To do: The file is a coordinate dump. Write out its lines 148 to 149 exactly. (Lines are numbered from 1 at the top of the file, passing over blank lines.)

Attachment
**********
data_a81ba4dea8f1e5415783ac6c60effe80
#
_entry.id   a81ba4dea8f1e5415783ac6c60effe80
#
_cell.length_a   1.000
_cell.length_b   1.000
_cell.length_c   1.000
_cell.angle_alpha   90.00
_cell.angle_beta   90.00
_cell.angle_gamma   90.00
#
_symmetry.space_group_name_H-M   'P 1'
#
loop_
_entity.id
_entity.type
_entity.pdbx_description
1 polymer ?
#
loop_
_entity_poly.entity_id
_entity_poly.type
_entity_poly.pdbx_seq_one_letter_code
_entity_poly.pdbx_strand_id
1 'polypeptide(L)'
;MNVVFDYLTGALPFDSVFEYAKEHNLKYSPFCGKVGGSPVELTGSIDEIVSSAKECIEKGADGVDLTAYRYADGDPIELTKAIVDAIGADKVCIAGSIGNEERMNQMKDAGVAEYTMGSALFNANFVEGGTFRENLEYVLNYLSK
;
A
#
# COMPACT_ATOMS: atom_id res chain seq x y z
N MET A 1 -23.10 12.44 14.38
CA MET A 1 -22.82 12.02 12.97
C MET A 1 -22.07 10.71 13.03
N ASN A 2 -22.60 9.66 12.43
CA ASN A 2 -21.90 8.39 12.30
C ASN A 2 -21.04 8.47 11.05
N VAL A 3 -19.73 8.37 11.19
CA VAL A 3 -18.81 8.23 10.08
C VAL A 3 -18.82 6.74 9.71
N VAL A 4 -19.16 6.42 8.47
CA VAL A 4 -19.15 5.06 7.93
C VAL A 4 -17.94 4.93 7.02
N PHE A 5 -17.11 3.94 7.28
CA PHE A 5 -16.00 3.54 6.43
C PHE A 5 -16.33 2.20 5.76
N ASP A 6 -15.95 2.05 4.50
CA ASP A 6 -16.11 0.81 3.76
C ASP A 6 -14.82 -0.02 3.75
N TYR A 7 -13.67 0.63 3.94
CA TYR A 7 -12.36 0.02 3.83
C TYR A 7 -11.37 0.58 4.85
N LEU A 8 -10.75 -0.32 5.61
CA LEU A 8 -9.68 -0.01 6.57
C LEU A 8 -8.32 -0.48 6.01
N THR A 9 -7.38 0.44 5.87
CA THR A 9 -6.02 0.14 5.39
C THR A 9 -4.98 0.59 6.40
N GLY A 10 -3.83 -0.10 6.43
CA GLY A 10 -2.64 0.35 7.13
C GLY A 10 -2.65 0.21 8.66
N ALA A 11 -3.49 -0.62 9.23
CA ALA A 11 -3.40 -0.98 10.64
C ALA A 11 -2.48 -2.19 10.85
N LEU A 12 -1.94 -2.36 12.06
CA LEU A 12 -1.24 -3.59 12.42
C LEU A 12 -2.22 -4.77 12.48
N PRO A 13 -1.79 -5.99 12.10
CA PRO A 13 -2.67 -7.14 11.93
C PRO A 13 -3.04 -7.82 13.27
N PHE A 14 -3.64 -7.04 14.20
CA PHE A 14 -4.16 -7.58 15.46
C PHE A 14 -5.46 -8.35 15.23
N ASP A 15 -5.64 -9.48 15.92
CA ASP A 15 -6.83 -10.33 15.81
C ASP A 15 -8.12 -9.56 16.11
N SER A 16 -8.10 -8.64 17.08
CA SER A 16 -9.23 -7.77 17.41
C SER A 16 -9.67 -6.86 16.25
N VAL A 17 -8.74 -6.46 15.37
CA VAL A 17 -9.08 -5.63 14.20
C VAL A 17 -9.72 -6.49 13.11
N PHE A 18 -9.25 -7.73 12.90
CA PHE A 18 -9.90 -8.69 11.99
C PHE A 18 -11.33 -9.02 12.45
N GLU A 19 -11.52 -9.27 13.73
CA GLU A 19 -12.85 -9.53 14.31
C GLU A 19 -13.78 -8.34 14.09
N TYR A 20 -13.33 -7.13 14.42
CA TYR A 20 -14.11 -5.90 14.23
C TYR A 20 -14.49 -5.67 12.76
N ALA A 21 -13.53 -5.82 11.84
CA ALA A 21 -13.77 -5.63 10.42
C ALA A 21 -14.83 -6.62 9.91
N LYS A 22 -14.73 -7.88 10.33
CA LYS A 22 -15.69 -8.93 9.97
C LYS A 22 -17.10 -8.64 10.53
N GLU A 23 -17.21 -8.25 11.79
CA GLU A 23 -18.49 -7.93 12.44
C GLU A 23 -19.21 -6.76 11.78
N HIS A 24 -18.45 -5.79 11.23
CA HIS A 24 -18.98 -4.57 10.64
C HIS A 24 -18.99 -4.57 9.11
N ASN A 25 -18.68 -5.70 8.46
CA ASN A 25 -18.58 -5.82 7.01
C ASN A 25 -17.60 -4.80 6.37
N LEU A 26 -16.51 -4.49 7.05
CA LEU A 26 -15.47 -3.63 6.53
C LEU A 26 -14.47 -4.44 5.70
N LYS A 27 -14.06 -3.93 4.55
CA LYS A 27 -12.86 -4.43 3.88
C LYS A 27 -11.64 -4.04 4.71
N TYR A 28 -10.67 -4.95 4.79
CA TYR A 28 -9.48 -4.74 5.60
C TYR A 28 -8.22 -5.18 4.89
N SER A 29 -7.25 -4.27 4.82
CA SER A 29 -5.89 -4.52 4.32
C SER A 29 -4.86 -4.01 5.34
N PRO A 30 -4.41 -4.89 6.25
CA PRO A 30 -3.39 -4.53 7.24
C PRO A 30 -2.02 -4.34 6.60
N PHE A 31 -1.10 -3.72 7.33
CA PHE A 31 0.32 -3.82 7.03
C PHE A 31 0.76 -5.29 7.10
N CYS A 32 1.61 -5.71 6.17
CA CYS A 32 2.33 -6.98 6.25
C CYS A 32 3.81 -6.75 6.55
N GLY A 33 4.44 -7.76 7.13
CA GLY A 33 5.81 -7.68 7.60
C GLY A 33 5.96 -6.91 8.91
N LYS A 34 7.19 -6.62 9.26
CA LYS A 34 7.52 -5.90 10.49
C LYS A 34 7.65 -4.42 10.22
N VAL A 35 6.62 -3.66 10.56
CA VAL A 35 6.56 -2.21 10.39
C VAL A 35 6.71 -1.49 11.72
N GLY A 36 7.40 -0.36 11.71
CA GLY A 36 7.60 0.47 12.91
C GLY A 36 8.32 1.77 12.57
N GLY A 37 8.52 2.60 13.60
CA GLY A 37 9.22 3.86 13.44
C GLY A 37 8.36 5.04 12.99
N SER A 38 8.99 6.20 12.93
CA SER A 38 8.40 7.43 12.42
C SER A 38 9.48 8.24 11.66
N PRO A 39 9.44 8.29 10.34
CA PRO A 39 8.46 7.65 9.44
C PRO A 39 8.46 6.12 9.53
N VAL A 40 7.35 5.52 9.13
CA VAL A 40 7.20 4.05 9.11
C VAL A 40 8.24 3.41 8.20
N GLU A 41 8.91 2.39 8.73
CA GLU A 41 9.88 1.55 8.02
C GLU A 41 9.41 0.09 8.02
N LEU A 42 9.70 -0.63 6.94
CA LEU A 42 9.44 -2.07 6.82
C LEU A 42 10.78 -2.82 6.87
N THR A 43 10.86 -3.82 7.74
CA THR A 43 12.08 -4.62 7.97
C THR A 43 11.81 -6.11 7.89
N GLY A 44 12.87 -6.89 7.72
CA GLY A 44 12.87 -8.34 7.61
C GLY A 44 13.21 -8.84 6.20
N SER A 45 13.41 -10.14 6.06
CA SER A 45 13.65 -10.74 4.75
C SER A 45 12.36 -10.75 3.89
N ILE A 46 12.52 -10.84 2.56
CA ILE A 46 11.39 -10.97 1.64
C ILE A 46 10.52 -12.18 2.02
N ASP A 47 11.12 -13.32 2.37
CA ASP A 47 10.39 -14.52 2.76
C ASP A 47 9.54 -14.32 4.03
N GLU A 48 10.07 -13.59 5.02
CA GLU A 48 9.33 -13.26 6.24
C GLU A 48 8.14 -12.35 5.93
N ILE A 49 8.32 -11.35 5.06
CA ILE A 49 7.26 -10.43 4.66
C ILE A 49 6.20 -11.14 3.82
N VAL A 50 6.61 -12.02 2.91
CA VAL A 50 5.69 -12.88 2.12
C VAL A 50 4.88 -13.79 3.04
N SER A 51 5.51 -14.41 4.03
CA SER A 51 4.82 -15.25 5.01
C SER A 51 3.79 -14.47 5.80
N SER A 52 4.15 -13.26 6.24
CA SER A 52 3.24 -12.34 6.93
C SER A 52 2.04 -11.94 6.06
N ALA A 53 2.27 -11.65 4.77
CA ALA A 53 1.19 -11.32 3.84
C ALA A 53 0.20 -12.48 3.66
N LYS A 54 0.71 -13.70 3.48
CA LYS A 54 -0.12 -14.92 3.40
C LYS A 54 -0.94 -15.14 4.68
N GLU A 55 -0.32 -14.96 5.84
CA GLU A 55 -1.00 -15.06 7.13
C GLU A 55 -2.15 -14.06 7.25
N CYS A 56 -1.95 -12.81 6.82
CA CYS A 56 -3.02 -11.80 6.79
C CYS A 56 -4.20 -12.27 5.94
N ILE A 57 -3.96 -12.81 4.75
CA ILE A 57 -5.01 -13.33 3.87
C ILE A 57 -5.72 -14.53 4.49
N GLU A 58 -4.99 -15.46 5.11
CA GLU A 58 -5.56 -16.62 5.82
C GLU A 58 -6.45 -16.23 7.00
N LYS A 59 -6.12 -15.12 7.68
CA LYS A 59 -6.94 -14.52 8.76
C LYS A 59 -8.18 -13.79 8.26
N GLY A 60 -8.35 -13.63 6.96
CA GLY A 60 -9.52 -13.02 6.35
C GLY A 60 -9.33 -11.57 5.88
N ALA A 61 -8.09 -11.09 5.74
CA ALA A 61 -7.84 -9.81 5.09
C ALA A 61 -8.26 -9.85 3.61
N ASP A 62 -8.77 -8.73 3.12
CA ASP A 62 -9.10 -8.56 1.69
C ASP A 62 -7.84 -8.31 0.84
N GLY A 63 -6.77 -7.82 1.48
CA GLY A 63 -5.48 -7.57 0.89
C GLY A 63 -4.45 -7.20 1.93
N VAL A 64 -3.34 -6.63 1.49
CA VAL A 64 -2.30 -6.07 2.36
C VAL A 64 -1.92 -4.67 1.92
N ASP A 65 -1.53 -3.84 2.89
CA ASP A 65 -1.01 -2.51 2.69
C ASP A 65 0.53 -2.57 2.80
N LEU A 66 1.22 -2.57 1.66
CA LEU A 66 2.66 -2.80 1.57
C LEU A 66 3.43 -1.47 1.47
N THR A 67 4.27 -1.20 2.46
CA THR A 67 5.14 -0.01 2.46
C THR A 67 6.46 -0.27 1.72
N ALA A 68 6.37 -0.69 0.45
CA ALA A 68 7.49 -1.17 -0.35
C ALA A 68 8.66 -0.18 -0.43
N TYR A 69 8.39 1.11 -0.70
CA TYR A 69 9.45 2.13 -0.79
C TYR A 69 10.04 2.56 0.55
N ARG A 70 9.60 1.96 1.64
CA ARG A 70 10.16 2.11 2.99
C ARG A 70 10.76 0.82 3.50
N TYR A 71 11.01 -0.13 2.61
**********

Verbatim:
N VAL A 40 7.35 5.52 9.13
CA VAL A 40 7.20 4.05 9.11